On July 20, Apple released Mac OS X Lion which, despite a million downloads in the first 24 hours, has been met with mixed reactions from early adopters. Despite the tepid enthusiasm, there are some important security enhancements to be gained in the upgrade.
- Improved ASLR – Address Space Layout Randomization (ASLR) is now fully implemented in Mac OS X Lion, making it more difficult for attackers to render buffer exploits such as heap sprays and stack based attacks.
- FileVault 2 – Encrypts the entire drive using 128-bit XTS-AES; recovery password can be stored with Apple if desired; Instant wipe immediately removes the encryption key (rendering the drive contents inaccessible), then wipes the entire drive. Additionally, File Vault 2 is now compatible with removable media and Time Machine backups.
- Safari – In Lion Safari, Webkit runs as a separate sandboxed process, further hardening against remote attacks.
- As an additional security boost – Apple’s Mac OS X Lion does not preinstall Java or Flash.
the security features have attracted a positive response from security experts. Dino Dai Zovi from consultancy trail of Bits told the Register: “It’s a significant improvement, and the best way that I’ve described the level of security in Lion is that it’s Windows 7, plus, plus. I generally tell Mac users that if they care about security, they should upgrade to Lion sooner rather than later, and the same goes for Windows users, too.”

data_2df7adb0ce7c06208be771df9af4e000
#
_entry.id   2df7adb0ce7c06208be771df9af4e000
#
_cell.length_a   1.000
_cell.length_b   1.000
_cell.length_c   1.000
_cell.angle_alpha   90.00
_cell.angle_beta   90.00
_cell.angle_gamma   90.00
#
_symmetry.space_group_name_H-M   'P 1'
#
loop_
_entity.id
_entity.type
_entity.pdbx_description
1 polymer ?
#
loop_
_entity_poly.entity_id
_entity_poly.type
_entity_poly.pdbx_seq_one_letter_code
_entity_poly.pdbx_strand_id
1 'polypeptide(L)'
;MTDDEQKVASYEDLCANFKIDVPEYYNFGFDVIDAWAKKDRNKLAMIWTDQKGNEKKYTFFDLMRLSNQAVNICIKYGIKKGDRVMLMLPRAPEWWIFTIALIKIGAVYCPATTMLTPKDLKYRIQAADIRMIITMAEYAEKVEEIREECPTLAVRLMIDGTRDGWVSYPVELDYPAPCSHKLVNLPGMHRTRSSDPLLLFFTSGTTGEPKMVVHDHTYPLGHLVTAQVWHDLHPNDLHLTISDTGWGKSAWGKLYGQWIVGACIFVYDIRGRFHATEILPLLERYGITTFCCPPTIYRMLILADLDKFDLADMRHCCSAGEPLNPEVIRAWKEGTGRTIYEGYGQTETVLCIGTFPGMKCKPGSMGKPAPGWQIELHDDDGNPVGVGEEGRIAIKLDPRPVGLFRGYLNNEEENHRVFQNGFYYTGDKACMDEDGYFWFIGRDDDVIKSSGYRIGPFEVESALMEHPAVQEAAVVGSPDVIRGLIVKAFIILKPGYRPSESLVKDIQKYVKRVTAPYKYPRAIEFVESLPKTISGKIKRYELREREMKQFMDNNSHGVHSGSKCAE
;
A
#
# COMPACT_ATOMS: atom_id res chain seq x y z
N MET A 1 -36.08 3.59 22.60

From a security standpoint, none of these enhancements are enough to compel me to upgrade (for starters, I never use Safari and have already uninstalled Java and Flash) But if you’re planning to upgrade for other reasons, the Lion security enhancements are certainly nice bennies.